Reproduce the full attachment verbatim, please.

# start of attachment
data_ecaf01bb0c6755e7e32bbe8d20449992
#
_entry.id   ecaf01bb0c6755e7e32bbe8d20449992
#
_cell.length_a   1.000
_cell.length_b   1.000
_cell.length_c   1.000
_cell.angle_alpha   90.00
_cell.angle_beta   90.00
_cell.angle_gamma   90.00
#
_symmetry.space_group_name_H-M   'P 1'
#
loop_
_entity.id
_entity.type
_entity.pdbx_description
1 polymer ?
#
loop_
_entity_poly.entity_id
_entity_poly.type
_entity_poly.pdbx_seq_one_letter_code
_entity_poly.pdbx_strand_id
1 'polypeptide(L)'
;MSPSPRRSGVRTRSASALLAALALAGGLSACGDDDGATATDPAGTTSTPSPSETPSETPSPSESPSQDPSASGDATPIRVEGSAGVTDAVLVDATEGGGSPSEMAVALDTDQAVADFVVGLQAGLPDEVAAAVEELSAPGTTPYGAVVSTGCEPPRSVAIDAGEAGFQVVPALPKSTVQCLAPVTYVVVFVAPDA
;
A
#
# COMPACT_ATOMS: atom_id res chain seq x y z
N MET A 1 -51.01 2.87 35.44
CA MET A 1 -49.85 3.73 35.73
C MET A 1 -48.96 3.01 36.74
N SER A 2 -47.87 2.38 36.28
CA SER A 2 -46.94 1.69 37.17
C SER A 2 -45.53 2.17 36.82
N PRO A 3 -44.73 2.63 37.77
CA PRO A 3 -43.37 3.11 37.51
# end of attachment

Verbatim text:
data_ecaf01bb0c6755e7e32bbe8d20449992
#
_entry.id   ecaf01bb0c6755e7e32bbe8d20449992
#
_cell.length_a   1.000
_cell.length_b   1.000
_cell.length_c   1.000
_cell.angle_alpha   90.00
_cell.angle_beta   90.00
_cell.angle_gamma   90.00
#
_symmetry.space_group_name_H-M   'P 1'
#
loop_
_entity.id
_entity.type
_entity.pdbx_description
1 polymer ?
#
loop_
_entity_poly.entity_id
_entity_poly.type
_entity_poly.pdbx_seq_one_letter_code
_entity_poly.pdbx_strand_id
1 'polypeptide(L)'
;MSPSPRRSGVRTRSASALLAALALAGGLSACGDDDGATATDPAGTTSTPSPSETPSETPSPSESPSQDPSASGDATPIRVEGSAGVTDAVLVDATEGGGSPSEMAVALDTDQAVADFVVGLQAGLPDEVAAAVEELSAPGTTPYGAVVSTGCEPPRSVAIDAGEAGFQVVPALPKSTVQCLAPVTYVVVFVAPDA
;
A
#
# COMPACT_ATOMS: atom_id res chain seq x y z
N MET A 1 -51.01 2.87 35.44
CA MET A 1 -49.85 3.73 35.73
C MET A 1 -48.96 3.01 36.74
N SER A 2 -47.87 2.38 36.28
CA SER A 2 -46.94 1.69 37.17
C SER A 2 -45.53 2.17 36.82
N PRO A 3 -44.73 2.63 37.77
CA PRO A 3 -43.37 3.11 37.51